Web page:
Thursday, November 21, 2013

A disaster, perhaps?

I don't write much about politics here anymore. I still have an interest but it does not ignite the fire in my belly that it once did.

This has happened over a period of time and, frankly, I like myself a lot better now. All of that is a topic, perhaps, for another day.

I can't resist the urge, however, to say something about the Affordable Care Act, commonly known as Obamacare. You can go back through my posts (not that you would want to) and see that I never once bashed the ACA. And in fact, once the legislation passed, I wanted it to work. I really did.

For years I have had mixed feelings about this nation's handling of health care, battling with my conscience over the people in this country who don't have access to adequate care, while having a gnawing feeling in my gut that the federal government is not equipped to handle such a gargantuan task as insuring millions of people.

That gnawing feeling is largely supported by the news over the last several months. It looks like our government was and is woefully unprepared.

I'm not ready to say the whole thing is a disaster, but it is disturbing beyond comprehension that the website through which a large portion of the citizenry was supposed to have obtained health insurance is so overrun with glitches that it's become a joke.

And not a very funny one, I might add.

Yes, the ACA has withstood a Supreme Court challenge. I get that. But what are we supposed to do now? Just wait, wait and wait some more? How long?

And what about the president's promise, made so emphatically, that if you liked your health insurance plan, you could stay with it?  I don't doubt that he meant it, but it's looking like it's simply not true. I saw one of those news shows last night with a panel of commentators, one of whom stated that it's just a small percentage of folks who are having their health insurance policies canceled.

It might be a small percentage, but it still numbers in the millions. I think that is unacceptable when those people WERE TOLD IT WOULD NOT HAPPEN!

So what happens now? Your guess is as good as mine.

I'm not ready to call it a disaster just yet, but it might not be long. Here's hoping something gets cleaned up fast.

Monday, November 11, 2013

Of stadiums and aging

Big news over the past couple of weeks w/ regard to baseball teams I follow.

Well, the news is not really about the teams but, rather, about the venues where they play, or used to play.

Voters in Houston, TX last week rejected a referendum that would have authorized a bond issue, the proceeds from which would have gone to make the tired old Astrodome (once dubbed the "Eighth Wonder of the World") into a convention center.

Alas, it will now probably have a date with a wrecking ball, having fallen into disrepair. Once ahead of its time as the first indoor sports stadium (completed in 1965), in less than 50 years it has become obsolete. No teams have played there since 1999 and it has become an eyesore for the city.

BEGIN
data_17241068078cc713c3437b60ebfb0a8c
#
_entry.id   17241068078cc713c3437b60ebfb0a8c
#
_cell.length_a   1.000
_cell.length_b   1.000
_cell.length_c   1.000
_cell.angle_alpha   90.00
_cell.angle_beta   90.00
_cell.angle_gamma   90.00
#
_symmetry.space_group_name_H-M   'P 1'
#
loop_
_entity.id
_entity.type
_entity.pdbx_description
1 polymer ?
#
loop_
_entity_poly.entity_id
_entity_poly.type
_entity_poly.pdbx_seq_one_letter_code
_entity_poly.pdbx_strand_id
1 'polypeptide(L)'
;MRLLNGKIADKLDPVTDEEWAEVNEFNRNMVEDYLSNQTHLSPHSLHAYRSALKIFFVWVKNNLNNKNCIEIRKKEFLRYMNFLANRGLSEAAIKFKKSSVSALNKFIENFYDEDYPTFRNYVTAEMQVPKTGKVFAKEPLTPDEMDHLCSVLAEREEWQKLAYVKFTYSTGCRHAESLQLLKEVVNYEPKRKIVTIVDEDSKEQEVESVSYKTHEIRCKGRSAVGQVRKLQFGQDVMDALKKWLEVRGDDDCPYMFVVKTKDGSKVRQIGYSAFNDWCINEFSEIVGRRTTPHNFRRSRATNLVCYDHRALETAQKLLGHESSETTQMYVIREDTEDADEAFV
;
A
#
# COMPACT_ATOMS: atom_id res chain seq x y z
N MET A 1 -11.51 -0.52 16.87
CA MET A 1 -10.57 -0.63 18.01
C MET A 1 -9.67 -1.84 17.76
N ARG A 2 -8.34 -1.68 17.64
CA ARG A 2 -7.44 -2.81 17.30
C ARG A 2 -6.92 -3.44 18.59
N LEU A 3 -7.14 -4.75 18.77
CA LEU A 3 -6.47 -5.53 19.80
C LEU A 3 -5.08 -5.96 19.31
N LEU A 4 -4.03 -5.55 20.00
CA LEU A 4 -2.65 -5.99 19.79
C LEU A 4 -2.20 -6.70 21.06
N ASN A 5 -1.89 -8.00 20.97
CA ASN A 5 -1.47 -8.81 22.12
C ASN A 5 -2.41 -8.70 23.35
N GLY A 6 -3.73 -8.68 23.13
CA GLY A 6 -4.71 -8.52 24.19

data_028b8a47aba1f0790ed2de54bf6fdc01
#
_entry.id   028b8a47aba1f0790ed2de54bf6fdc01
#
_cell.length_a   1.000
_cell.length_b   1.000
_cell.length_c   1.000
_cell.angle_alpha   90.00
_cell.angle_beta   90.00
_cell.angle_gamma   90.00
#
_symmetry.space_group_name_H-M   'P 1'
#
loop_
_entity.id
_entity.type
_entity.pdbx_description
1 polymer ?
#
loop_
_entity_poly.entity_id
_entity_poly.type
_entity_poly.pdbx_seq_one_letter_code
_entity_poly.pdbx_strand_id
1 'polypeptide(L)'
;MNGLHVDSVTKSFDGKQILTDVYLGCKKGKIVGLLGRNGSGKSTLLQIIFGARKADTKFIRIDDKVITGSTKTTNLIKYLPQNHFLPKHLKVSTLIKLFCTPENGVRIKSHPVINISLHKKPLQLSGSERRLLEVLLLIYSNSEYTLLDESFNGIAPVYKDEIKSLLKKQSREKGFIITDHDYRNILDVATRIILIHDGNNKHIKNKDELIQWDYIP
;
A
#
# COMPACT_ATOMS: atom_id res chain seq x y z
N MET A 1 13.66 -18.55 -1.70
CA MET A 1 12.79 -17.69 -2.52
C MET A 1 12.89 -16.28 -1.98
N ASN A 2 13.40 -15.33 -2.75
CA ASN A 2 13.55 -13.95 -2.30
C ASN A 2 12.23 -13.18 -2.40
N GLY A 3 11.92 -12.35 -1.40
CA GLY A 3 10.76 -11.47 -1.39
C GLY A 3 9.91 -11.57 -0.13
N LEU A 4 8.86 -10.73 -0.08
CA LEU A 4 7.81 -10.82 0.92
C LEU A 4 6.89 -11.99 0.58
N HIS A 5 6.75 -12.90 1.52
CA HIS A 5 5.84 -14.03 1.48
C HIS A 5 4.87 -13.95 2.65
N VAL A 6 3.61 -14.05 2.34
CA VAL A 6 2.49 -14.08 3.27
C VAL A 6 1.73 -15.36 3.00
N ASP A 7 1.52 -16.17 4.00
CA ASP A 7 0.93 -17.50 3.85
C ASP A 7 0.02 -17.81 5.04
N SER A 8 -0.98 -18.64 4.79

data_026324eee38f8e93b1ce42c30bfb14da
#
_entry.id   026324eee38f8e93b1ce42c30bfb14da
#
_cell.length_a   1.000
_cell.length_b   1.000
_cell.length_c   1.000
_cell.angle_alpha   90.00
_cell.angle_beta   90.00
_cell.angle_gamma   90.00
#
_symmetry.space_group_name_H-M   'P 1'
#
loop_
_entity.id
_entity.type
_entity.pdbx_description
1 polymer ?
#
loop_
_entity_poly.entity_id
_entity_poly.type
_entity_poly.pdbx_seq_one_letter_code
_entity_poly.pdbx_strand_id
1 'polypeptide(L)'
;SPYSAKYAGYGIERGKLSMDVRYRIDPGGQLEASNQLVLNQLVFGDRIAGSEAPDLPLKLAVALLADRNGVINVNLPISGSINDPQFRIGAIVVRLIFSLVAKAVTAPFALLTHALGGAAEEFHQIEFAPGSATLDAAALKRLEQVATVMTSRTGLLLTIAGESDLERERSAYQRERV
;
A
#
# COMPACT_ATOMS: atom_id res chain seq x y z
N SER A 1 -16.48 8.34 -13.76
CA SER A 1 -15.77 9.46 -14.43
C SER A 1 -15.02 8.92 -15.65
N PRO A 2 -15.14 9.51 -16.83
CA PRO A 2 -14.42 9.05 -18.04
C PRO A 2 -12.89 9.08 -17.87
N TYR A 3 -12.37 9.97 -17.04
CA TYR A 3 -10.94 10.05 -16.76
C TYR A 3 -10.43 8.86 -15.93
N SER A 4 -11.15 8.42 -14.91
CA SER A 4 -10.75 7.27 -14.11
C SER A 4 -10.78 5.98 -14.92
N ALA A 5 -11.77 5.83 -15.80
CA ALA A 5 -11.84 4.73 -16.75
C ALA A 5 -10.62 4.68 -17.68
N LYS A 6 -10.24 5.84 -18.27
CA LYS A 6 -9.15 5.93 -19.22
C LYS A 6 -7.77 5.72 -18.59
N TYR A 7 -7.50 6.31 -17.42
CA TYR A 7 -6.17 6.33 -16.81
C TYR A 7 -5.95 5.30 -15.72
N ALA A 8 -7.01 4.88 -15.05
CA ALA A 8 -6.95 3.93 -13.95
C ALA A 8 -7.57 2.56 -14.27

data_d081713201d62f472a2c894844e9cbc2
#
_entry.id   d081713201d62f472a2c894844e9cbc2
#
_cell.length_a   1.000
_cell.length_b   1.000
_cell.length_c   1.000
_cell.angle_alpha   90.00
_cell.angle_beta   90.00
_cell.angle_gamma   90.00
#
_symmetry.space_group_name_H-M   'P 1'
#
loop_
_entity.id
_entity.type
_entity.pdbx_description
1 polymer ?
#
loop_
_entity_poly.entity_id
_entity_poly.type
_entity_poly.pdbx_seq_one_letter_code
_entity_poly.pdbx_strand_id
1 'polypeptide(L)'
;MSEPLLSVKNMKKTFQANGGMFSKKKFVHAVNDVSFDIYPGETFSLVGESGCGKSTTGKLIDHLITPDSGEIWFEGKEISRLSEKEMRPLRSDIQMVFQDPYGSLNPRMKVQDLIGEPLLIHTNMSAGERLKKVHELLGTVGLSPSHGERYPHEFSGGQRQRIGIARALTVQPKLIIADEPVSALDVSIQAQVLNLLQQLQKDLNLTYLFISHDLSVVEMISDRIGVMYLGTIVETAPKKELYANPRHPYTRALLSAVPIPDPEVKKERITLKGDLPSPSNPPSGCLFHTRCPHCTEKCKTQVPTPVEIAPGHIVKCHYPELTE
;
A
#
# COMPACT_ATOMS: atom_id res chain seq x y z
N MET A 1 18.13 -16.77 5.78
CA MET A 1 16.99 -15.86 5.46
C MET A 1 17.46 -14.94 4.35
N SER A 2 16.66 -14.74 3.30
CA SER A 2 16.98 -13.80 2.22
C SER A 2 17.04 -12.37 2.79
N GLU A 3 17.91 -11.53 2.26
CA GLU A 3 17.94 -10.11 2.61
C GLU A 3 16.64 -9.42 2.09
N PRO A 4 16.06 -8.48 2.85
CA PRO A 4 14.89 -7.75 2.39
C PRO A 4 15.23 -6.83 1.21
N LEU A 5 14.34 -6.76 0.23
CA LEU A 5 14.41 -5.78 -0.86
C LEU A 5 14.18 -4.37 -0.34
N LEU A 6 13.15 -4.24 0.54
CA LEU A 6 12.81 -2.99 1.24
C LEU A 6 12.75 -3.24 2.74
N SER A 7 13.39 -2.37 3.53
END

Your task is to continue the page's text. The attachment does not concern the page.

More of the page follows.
It's especially sad to me because, ever since I visited the Astrodome in 1966 as an 8-year-old, the Astros have been my favorite baseball team. To be sure, they have tested my loyalty with mediocre and downright bad teams. Ownership and management have frustrated me.

But the "unkindest cut of all" was their switch to the American League. And they treated us all to another 100-plus losses this past inaugural season in the AL. The pain continues.

Yet I remain a fan. I hold on to those scant handful of division championships and the one glorious year they won the National League pennant (2005). Even though they were swept by the White Sox in the World Series, they made it to the dance.

Now the venerable old building where I became a fan will probably be no more.  Very sad.


And what do you know, today the Atlanta Braves big wigs announced the team would be moving from Turner Field and will build a new facility in Cobb County just north of the city.

I'm not really sad about this but I am pretty surprised they are vacating a park that is less than 20 years old. Turner Field was completed in 1997 (originally built for the 1996 Olympics and scaled down after that event), the successor to Fulton County Stadium. Both parks were near downtown Atlanta and the fact is the location is terrible. Parking is a nightmare and the surroundings are anything but fan friendly.

Braves management say Turner Field needs upgrades that would be costly. The Braves have a lease with the City of Atlanta that will apparently expire in the next three years. The new stadium should be ready for the 2017 season.

Since, of course, it's all about me as a fan, I've decided this is good news. The move north will take about a half hour off of my drive and I will welcome not having to drive through downtown and all the Atlanta traffic to get to a game.


So what's next? Will the Cubs abandon Wrigley? Will Fenway Park become a dinosaur? Only time will tell, but it's becoming clear it's out with the old.

And old just doesn't seem to be very old anymore.